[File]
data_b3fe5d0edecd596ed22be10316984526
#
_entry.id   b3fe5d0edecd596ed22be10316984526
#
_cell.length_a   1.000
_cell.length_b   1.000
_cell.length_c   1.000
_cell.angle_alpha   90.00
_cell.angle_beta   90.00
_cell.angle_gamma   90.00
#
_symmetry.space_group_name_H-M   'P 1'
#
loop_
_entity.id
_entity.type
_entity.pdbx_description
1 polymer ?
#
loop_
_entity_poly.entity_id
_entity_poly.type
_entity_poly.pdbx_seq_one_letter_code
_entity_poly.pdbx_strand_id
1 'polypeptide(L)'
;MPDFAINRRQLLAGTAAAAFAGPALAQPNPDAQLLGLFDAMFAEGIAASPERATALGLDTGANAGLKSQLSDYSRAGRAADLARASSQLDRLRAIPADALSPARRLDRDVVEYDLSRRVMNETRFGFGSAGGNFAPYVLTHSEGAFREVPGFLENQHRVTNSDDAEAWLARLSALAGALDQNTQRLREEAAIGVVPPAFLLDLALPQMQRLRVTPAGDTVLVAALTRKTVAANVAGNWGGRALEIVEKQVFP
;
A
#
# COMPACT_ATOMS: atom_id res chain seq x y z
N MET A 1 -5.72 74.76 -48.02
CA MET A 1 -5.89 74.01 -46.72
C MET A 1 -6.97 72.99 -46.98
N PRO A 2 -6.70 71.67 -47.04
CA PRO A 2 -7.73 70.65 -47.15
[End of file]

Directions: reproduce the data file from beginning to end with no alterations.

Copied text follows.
data_b3fe5d0edecd596ed22be10316984526
#
_entry.id   b3fe5d0edecd596ed22be10316984526
#
_cell.length_a   1.000
_cell.length_b   1.000
_cell.length_c   1.000
_cell.angle_alpha   90.00
_cell.angle_beta   90.00
_cell.angle_gamma   90.00
#
_symmetry.space_group_name_H-M   'P 1'
#
loop_
_entity.id
_entity.type
_entity.pdbx_description
1 polymer ?
#
loop_
_entity_poly.entity_id
_entity_poly.type
_entity_poly.pdbx_seq_one_letter_code
_entity_poly.pdbx_strand_id
1 'polypeptide(L)'
;MPDFAINRRQLLAGTAAAAFAGPALAQPNPDAQLLGLFDAMFAEGIAASPERATALGLDTGANAGLKSQLSDYSRAGRAADLARASSQLDRLRAIPADALSPARRLDRDVVEYDLSRRVMNETRFGFGSAGGNFAPYVLTHSEGAFREVPGFLENQHRVTNSDDAEAWLARLSALAGALDQNTQRLREEAAIGVVPPAFLLDLALPQMQRLRVTPAGDTVLVAALTRKTVAANVAGNWGGRALEIVEKQVFP
;
A
#
# COMPACT_ATOMS: atom_id res chain seq x y z
N MET A 1 -5.72 74.76 -48.02
CA MET A 1 -5.89 74.01 -46.72
C MET A 1 -6.97 72.99 -46.98
N PRO A 2 -6.70 71.67 -47.04
CA PRO A 2 -7.73 70.65 -47.15